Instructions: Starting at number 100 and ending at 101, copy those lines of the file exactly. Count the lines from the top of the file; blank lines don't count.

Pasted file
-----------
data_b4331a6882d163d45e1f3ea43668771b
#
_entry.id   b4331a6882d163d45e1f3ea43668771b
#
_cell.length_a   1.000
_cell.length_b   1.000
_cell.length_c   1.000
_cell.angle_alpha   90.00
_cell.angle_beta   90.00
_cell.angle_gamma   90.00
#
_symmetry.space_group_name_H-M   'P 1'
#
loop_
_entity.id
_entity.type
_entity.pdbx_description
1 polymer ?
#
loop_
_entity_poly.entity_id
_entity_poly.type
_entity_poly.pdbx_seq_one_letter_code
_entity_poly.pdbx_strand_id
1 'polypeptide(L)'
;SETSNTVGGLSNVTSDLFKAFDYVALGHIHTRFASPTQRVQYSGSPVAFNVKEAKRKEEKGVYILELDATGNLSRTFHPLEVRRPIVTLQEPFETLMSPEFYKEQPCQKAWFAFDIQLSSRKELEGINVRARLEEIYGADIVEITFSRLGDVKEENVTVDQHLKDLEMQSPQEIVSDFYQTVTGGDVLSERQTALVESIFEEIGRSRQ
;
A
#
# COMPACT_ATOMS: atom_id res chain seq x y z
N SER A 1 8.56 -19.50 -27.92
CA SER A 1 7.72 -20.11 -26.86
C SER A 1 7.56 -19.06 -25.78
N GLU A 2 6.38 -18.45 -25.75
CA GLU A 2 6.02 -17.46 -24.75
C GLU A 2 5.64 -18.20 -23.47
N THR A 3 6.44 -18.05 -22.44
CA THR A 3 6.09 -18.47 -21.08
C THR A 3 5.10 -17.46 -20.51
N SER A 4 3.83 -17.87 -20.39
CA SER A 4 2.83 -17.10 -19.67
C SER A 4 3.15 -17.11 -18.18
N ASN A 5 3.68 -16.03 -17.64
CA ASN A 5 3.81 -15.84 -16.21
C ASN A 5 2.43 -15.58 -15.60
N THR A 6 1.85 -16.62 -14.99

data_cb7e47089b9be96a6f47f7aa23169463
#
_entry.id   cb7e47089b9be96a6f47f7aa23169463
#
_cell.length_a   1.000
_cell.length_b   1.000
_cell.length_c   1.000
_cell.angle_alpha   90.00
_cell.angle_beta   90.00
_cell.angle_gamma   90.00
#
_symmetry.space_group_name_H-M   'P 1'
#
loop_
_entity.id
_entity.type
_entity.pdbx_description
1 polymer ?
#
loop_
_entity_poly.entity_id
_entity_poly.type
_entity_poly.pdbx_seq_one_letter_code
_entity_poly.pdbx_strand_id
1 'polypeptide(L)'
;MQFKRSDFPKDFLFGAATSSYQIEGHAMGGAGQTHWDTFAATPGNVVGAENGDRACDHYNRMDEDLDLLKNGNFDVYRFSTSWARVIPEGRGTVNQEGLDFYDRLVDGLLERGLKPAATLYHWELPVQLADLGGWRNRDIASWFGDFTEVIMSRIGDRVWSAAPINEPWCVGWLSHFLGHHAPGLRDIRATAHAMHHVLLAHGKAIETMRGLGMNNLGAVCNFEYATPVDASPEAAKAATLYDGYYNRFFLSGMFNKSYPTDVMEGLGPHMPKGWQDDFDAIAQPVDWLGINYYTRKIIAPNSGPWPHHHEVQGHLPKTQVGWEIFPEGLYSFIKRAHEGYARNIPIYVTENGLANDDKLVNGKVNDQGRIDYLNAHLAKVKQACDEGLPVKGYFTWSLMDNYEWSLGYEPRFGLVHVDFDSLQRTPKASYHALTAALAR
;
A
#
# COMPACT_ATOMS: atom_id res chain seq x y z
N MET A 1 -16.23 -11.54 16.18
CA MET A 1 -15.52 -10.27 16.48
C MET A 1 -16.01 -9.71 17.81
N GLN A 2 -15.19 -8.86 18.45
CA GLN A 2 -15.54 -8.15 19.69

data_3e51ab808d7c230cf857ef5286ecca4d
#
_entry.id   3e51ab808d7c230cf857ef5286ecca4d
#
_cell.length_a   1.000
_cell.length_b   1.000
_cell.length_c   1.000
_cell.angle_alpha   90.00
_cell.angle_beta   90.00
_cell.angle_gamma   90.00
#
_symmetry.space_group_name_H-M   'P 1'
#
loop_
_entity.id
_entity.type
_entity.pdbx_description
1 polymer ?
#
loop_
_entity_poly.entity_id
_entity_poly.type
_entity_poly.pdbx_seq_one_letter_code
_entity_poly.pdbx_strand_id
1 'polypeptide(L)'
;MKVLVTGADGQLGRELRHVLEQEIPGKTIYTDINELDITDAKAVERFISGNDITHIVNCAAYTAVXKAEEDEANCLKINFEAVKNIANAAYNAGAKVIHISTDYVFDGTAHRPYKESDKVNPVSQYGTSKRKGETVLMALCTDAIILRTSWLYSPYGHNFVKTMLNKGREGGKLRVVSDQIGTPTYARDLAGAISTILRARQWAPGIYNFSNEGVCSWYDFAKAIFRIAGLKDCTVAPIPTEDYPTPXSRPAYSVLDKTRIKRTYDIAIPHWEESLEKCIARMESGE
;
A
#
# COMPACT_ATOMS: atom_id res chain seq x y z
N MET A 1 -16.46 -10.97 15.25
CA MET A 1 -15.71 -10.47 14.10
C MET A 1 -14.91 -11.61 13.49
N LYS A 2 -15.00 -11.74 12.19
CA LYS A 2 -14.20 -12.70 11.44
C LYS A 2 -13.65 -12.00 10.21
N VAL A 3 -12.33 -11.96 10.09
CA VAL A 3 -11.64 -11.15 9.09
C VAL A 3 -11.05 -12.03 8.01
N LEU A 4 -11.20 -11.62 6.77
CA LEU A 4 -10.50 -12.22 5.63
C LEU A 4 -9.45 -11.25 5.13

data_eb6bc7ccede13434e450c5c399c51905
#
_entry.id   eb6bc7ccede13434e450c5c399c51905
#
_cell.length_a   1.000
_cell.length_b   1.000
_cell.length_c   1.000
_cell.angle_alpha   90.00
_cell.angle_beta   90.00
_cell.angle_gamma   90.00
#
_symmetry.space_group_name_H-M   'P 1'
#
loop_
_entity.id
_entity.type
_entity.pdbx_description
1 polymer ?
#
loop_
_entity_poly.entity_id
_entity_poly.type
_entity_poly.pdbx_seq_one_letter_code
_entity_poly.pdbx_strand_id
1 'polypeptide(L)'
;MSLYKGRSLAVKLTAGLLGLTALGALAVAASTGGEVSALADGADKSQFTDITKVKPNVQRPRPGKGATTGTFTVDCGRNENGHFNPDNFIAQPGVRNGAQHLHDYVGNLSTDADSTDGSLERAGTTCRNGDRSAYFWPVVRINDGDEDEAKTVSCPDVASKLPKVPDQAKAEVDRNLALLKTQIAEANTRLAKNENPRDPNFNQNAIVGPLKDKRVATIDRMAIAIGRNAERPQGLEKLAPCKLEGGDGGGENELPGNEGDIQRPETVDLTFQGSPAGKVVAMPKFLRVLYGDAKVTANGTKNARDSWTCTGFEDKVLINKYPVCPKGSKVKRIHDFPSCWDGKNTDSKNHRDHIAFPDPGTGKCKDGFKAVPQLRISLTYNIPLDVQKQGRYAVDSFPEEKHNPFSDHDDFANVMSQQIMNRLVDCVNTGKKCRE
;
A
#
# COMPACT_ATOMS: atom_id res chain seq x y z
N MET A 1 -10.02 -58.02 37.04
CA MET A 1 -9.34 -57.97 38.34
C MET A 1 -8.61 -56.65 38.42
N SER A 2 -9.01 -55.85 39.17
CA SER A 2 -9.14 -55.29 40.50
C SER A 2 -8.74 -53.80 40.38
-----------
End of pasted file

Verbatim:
#
loop_